Hong Kong’s ancient history unraveled in upcoming spring festivals

A child dressed in costume performs on a float during Piu Sik (Floating Colours) Parade

Bun Scrambling Competition

Steeped in culture and tradition, Hong Kong is honoring its Chinese past with a series of ancient festivals coming up this spring.

Over a three-week period extending from late April to mid-May, the neighboring city will celebrate the Tin Hau Festival, the Cheung Chau Bun Festival, and the birthdays of Buddha and Tam Kung.

The Hong Kong Tourism Board, which is promoting the series of festivals as a tourist attraction, said that it was “proud to support the culture and heritage that makes Hong Kong such a vibrant city.”

“We invite visitors to immerse themselves in these ancient celebrations, which truly capture the color and lively spirit of the city,” said Anthony Lau, executive director of the Hong Kong Tourism Board.

From powerful drums, riveting gongs and technicolor dragon dances to joyous crowds and mountains of Chinese buns, here are a few of Hong Kong’s unforgettable upcoming festivals:


A celebration of Tin Hau, the Goddess of the Sea, this eponymous festival lures thousands of people to peaceful Yuen Long every third lunar month. The celebration centers around the Shap Pat Heung fa pau (floral wreath) parade. Starting at 10 a.m. on April 27, the procession fills the streets with extravagant floral wreaths, traditional dancers, and a lively marching band.


Taking place on the charming island of Cheung Chau, the famed Bun Festival was named one of the “Top 10 Quirky Local Festivals” by TIME Magazine. As the story goes, the villagers summoned Pak Tai, a powerful deity, to protect them from a devastating plague, and then paraded through the streets to ward off evil spirits.

For more than a century, the villagers had celebrated the festival with the vibrant Piu Sik (Floating Colours) Parade, papier-mâché effigies, Chinese opera performances, lion dances, and delicious food throughout the week.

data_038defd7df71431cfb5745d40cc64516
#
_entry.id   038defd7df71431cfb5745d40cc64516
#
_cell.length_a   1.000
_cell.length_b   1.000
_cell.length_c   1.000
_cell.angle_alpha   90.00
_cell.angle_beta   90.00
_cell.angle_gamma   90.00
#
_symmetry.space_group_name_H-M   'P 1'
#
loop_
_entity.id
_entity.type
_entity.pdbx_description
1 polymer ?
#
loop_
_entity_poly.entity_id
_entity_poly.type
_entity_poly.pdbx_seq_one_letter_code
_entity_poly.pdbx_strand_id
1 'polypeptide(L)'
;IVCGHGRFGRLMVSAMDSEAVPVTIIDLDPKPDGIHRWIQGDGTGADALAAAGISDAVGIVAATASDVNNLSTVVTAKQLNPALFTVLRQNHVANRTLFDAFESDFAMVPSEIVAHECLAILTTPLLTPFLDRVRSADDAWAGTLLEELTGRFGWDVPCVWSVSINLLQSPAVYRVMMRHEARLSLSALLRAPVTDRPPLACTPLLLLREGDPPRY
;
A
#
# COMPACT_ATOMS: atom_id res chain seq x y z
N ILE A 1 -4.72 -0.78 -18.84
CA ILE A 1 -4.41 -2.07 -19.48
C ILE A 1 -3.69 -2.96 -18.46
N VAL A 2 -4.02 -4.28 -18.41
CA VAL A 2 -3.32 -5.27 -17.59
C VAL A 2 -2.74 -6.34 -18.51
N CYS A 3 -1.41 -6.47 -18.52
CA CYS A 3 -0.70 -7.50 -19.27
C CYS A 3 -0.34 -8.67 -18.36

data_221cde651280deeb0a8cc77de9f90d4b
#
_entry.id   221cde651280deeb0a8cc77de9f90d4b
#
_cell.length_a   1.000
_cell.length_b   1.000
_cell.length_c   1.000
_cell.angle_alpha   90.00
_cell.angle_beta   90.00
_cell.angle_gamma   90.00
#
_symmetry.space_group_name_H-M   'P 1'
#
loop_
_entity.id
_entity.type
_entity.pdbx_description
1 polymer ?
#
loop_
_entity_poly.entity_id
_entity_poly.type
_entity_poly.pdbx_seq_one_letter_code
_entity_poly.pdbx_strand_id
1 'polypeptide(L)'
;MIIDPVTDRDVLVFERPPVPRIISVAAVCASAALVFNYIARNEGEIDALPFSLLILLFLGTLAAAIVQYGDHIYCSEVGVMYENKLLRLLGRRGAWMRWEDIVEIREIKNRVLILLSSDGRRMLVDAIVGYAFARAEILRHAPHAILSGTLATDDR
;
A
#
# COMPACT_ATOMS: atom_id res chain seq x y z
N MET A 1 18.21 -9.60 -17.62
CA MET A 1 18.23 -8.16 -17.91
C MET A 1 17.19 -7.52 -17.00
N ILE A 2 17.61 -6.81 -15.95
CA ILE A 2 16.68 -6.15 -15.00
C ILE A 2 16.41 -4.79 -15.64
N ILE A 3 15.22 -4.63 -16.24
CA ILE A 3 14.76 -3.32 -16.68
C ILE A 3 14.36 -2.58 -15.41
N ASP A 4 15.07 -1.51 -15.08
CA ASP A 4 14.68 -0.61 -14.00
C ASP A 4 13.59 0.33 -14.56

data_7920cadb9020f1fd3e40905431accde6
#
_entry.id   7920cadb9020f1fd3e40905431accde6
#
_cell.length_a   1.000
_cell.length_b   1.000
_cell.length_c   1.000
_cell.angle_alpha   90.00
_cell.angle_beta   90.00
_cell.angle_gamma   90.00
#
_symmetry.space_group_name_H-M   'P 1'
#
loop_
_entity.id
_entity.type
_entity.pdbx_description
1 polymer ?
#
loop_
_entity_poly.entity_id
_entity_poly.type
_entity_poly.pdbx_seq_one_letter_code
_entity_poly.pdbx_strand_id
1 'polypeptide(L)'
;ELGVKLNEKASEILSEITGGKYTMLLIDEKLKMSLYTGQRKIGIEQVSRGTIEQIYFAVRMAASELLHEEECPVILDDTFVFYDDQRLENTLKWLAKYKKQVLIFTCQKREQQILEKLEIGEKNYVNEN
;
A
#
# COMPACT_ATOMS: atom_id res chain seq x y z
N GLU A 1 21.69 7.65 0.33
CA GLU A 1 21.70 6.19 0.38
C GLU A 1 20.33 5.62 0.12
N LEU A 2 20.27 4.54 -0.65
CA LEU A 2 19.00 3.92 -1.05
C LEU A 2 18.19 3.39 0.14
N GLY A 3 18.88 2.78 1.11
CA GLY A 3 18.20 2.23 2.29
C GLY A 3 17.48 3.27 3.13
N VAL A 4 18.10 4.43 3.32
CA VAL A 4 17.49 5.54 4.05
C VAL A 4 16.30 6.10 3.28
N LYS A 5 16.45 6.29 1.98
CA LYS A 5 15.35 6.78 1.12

Where do the buns come in? Every year, local vendors produce tens of thousands of ping on bao, aka “lucky buns”.

The festival is celebrated between May 9 and 13. On May 12 at 11:30 p.m., the mind-boggling Bun Scrambling Competition takes off. Competitors scale a 14-metre-tall bamboo tower covered with 9,000 imitation buns and try to collect as many buns as possible in three minutes.


The city marks Buddha’s Birthday with a week of carnivals and spiritual experiences from May 6 to May 12. A common ritual is ‘Bathing the Buddha’, where worshippers wash Buddha statues with water to show respect. Then there’s the Celebration Carnival for Buddha’s Birthday in Victoria Park, the Buddhist Birthday Charity Concert at the Hong Kong Coliseum, and various events at Po Lin Monastery, on lush Lantau Island.


A sea deity worshipped by fishing communities, Tam Kung is known for his ageless face and ability to forecast the weather. Every fourth lunar month, villagers celebrate the god at the century-old Tam Kung Temple in Shau Kei Wan with traditional lion and dragon dance parade. This year the celebration will fall on May 12. MDT/ AP

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